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ARS Home » Northeast Area » Ithaca, New York » Robert W. Holley Center for Agriculture & Health » Plant, Soil and Nutrition Research » Research » Publications at this Location » Publication #273160

Title: Maize ZmALMT2 is a root anion transporter that mediates constitutive root malate efflux

item LIGABA, AYALEW - Cornell University
item MARON, LYZA - Boyce Thompson Institute
item SHAFF, JON - Cornell University
item Kochian, Leon
item Pineros, Miguel

Submitted to: Plant, Cell & Environment
Publication Type: Peer Reviewed Journal
Publication Acceptance Date: 12/15/2011
Publication Date: 7/2/2012
Citation: Ligaba, A., Maron, L., Shaff, J.E., Kochian, L.V., Pineros, M. 2012. Maize ZmALMT2 is a root anion transporter that mediates constitutive root malate efflux. Plant, Cell & Environment. 35(7):1365-3040.

Interpretive Summary: Over 20% of the US land area and approximately 50% of the world’s arable lands are acidic (pH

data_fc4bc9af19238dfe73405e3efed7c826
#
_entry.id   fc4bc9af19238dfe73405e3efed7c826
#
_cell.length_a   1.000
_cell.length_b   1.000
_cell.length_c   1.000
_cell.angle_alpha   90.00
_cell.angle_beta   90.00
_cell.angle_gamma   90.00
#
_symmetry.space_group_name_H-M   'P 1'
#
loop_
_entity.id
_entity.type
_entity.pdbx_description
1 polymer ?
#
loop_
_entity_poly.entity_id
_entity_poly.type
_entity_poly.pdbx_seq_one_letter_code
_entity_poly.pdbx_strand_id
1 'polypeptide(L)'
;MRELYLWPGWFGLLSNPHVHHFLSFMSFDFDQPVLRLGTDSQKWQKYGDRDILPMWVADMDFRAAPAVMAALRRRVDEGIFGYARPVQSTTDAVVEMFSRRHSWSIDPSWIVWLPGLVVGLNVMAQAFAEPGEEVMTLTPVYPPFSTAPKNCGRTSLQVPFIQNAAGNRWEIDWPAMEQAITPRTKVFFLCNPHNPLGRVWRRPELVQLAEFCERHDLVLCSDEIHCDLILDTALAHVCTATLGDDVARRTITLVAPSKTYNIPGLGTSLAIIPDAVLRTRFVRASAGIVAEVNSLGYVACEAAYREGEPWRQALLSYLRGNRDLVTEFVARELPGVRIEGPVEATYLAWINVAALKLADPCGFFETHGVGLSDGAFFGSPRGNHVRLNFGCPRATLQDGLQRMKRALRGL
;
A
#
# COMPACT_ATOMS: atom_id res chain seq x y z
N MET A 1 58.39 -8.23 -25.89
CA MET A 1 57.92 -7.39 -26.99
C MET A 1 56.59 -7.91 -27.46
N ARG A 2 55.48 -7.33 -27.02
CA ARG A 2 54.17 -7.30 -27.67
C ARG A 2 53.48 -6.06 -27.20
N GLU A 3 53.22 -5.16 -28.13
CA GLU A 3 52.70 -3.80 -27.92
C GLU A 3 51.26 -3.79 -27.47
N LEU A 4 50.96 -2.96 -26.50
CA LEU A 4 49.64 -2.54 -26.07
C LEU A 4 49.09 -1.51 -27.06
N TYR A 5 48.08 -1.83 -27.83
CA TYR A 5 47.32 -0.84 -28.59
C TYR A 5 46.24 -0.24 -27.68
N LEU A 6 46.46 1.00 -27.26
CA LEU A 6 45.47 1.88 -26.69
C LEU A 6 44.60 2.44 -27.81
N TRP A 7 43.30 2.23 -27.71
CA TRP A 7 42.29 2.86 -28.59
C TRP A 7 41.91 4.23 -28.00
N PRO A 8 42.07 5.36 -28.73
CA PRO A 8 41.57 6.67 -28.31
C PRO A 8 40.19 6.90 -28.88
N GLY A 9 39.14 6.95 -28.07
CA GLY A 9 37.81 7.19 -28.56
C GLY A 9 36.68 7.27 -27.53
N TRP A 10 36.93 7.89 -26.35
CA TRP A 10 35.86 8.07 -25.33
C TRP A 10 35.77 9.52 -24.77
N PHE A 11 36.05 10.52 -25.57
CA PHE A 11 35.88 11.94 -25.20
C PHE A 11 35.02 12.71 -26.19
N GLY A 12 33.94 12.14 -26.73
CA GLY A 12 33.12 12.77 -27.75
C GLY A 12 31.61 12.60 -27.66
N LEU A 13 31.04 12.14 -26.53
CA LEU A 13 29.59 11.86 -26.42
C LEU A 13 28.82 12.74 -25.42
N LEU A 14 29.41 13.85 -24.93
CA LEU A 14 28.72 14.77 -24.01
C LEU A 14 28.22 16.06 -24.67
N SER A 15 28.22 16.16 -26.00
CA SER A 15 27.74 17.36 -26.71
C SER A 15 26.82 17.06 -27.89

Technical Abstract: Aluminum (Al) toxicity is a primary limitation to crop productivity on acid soils throughout the plant. Root efflux of organic acid anions constitutes a mechanism by which plants cope with toxic aluminum (Al) ions on acid soils. In this study, we have characterized ZmALMT2 (a member of aluminum-activated malate transporters family), heterologously expressing it in Xenopus laevis oocytes and transgenic Arabidopsis plants to gain understanding on its functional characteristics and the potential physiological responses it may underlie. Expression of ZmALMT2 in X. oocytes resulted in large inward currents (anion efflux), which significantly increased with increasing intracellular malate and citrate concentration. Further electrophysiological characterization revealed that ZmALMT2 not only mediates the selective transport of these organic anions, but is also permeable to inorganic anions (e.g. Cl- and NO3-). The anion channel nature of ZmALMT2 is also supported by its sensitivity to the anion channel blocker, niflumic acid. Extracellular Al3+ had no effect on ZmALMT2 transport activity. Ion substitution experiments suggest an intrinsic regulatory mechanism by which the concentration and the nature of the anion surrounding the extracellular and intracellular faces of the transport protein modulate the magnitude of its transport activity. Expression of ZmALMT2::YFP chimeras indicated this transporter is localized to the plasma membrane of plant cells. Over-expression of ZmALMT2 in an Arabidopsis double KO line lacking the two organic acid efflux transporters (AtALMT1 and AtMATE) which underlie the modest Al-tolerance observed in wild type Arabidopsis resulted in partial reconstitution of Al-tolerance. Roots from transgenic Arabidopsis plants showed large constitutive malate and citrate efflux rates, relative to those observed in wild type. However, although the changes in ZmALMT2 expression in roots of two maize cultivars differing in their degree of Al-resistance was poorly correlated with the phenotypic differences among the two cultivars, the findings in this study suggest that ZmALMT2 could potentially underlie the constitutive organic acid reported in maize roots, implicated in providing a basal level of Al-resistance in maize. Additionally, ZmALMT2 may also play a role in the influx and efflux of anions across the plasma membrane of several distinct cells types involved in anion homeostasis, and acquisition and translocation mineral nutrients.